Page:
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Perhaps I have read too many books in this series, but I became bored with this. The conversations are so long drawn out, as if the author is struggling to find something for the character to say.
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4 of 4 people found the following review helpful
3.0 out of 5 stars deja vu, 16 Dec 2012
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I have enjoyed this series from the beginning especially the first 6 or so. This book continues in the same vein and, to be honest, I felt like I had read it before as this series has become rather formulaic and repetitive. Still an okay read but i think i know everything now about Precious Ramotswe and Co.
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4 of 4 people found the following review helpful
3.0 out of 5 stars Disappointed, 8 April 2012
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C. A. Brooks (UK) - See all my reviews
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Perhaps its the way it has been abridged that's the problem. It has all the makings of a good story but leaves you wanting more. Only 3 discs its usually 5 for these books. I'm going to have to read the book to see how much has been left out of this audio version.
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11 of 12 people found the following review helpful
5.0 out of 5 stars delightful, 16 April 2012
By 
Cloggie Downunder (Australia) - See all my reviews
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The Limpopo Academy of Private Detection is the thirteenth in the Number 1 Ladies Detective Agency series by Alexander McCall Smith. In this instalment, Mma Ramotswe and Mma Makutsi find themselves investigating not for clients, but rather, for themselves and their friends. Precious and Grace are delighted to find that Clovis Anderson, author of their much-consulted bible, The Principles of Private Detection, is visiting Botswana and decides to stop in for a chat. Precious uses the opportunity to get his advice on a troubling situation affecting her dear friend, Matron of the Orphan Farm, Mma Potokwani. It seems the Orphanage Board has decided to institute changes which Mma Potokwani feels will be detrimental to the orphans, and her dissension is to cost her her job. In an uncharacteristic move, the usually forthright matron retreats to her lands: is this the end for Mma Potokwani? Fanwell, the irreproachable apprentice at Tlokweng Road Speedy Motors, reluctantly agrees to help an old acquaintance and finds this decision has unforeseen serious consequences. While Mr J.L.B. Matekoni and Mma Ramotswe give him their full support, a surprisingly resourceful Charlie demonstrates unexpected loyalty and comes to the rescue. And newlyweds, Grace and Phuti, find that building a house can be complicated, especially when the builder is not completely honest. As always, the lives of our favourite Gabarone residents keep the reader engrossed; their dialogue, especially that of Mma Makutsi and even Puso, provide many light moments; Mma Ramotswe's inner monologue is full of gentle philosophy and it was a lovely surprise for the reader to meet the much-quoted (and apparently very human) Clovis Anderson. Another delightful novel, conveyed with consummate ease in the evocative voice of Adjoa Andoh.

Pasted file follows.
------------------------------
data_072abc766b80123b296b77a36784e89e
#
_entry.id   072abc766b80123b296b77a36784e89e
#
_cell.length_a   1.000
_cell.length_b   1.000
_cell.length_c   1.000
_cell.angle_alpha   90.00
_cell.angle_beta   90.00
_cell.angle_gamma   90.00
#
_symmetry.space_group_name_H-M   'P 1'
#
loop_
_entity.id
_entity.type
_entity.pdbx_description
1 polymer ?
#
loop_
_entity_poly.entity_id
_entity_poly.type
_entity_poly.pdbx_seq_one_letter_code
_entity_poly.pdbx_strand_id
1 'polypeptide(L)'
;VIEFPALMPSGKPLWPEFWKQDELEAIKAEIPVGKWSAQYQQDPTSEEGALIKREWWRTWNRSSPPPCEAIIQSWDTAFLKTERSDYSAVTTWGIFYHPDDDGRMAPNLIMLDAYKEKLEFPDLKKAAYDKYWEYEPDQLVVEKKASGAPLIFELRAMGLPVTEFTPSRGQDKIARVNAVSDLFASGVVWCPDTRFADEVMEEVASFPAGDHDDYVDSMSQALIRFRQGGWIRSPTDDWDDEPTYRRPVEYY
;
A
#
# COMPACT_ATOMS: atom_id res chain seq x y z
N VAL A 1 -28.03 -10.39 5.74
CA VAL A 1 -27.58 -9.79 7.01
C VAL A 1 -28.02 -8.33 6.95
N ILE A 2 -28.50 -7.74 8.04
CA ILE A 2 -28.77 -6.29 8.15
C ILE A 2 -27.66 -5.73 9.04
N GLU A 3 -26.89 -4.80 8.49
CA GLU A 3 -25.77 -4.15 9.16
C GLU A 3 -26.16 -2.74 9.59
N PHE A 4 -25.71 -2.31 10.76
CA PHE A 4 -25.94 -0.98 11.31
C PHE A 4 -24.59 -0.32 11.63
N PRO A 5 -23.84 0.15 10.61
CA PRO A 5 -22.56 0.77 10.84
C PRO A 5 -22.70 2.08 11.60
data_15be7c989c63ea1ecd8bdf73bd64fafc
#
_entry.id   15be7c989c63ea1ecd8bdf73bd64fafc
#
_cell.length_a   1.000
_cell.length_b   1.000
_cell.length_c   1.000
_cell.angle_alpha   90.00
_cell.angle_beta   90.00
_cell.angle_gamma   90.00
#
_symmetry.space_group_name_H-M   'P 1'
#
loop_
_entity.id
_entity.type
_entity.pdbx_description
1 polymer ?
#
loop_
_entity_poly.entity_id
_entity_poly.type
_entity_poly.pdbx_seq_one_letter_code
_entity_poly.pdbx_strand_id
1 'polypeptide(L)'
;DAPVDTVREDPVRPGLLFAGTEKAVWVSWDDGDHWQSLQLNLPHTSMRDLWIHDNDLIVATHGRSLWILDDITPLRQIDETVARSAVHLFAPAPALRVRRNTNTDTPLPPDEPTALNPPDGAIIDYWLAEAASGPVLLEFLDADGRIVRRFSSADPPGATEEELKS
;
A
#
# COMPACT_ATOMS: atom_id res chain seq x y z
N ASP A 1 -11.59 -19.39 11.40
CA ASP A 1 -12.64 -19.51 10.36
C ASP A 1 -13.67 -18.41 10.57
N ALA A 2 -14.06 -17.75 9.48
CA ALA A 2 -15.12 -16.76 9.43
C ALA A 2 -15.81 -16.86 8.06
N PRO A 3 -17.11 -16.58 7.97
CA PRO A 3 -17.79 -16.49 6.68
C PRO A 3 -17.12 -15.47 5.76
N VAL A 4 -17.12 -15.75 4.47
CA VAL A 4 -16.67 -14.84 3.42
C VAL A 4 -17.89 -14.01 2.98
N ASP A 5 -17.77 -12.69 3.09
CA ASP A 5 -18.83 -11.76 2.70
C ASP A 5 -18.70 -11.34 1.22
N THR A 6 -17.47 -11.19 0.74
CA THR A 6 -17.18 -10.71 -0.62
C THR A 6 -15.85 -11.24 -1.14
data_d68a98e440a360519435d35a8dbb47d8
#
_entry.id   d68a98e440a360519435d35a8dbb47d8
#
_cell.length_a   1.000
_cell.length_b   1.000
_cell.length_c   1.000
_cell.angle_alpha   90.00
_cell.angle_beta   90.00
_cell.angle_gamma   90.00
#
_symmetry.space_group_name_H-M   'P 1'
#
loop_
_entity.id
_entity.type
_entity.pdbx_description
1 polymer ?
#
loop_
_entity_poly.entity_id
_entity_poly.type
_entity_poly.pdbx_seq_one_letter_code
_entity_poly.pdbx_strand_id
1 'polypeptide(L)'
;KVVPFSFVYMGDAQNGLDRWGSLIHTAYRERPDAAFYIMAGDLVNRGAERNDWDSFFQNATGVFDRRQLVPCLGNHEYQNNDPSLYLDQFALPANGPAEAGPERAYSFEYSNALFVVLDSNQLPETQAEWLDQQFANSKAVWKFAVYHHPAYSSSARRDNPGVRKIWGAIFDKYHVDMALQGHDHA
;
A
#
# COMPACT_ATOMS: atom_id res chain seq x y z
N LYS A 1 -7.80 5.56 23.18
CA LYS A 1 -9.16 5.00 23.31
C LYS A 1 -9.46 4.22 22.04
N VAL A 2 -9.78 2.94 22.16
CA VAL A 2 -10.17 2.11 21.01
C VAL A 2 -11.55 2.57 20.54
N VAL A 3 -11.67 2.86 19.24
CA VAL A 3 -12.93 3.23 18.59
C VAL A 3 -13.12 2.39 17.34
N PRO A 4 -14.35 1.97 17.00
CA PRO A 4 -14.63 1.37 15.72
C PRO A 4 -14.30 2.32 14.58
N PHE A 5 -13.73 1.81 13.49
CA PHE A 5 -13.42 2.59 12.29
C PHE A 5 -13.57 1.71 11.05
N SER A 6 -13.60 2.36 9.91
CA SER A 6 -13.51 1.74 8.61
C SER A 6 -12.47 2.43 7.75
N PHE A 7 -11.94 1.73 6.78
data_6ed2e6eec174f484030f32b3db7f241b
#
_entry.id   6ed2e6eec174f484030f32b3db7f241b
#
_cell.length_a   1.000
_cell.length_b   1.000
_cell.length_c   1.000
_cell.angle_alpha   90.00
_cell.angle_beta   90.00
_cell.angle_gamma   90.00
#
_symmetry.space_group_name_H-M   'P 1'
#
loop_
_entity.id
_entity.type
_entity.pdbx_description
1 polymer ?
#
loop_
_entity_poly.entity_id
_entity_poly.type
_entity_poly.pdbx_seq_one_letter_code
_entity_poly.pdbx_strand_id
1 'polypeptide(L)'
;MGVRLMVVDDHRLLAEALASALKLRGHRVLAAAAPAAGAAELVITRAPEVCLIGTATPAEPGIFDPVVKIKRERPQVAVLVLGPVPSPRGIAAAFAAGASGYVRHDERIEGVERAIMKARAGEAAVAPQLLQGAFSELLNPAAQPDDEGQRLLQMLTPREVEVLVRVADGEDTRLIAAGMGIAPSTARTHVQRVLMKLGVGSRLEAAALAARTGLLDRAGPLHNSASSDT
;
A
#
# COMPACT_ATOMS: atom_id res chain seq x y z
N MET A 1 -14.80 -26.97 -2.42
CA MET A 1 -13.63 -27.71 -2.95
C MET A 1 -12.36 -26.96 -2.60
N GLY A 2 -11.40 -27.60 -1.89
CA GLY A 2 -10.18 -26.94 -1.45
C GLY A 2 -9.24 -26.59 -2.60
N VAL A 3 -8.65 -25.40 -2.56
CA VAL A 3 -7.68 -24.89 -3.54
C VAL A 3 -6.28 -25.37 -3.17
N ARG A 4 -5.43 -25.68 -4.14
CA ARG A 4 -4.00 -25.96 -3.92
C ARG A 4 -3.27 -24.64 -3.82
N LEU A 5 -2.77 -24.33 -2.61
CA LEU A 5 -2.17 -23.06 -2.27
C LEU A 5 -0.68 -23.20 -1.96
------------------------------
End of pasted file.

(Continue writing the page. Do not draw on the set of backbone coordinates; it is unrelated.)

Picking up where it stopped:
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3 of 3 people found the following review helpful
5.0 out of 5 stars The No 1 Ladies detective agency does it again, 25 Jun 2012
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Mrs. D. Patterson (Scotland) - See all my reviews
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This series never disappoints. It's like slipping on a pair of comfortable slippers when you start to read the next book in the series and this the thirteenth does it again. All the familiar characters are there and one surprise new one. I loved it.
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The Limpopo Academy Of Private Detection: 13 (No. 1 Ladies' Detective Agency)
The Limpopo Academy Of Private Detection: 13 (No. 1 Ladies' Detective Agency) by Alexander McCall Smith (Paperback - 14 Mar 2013)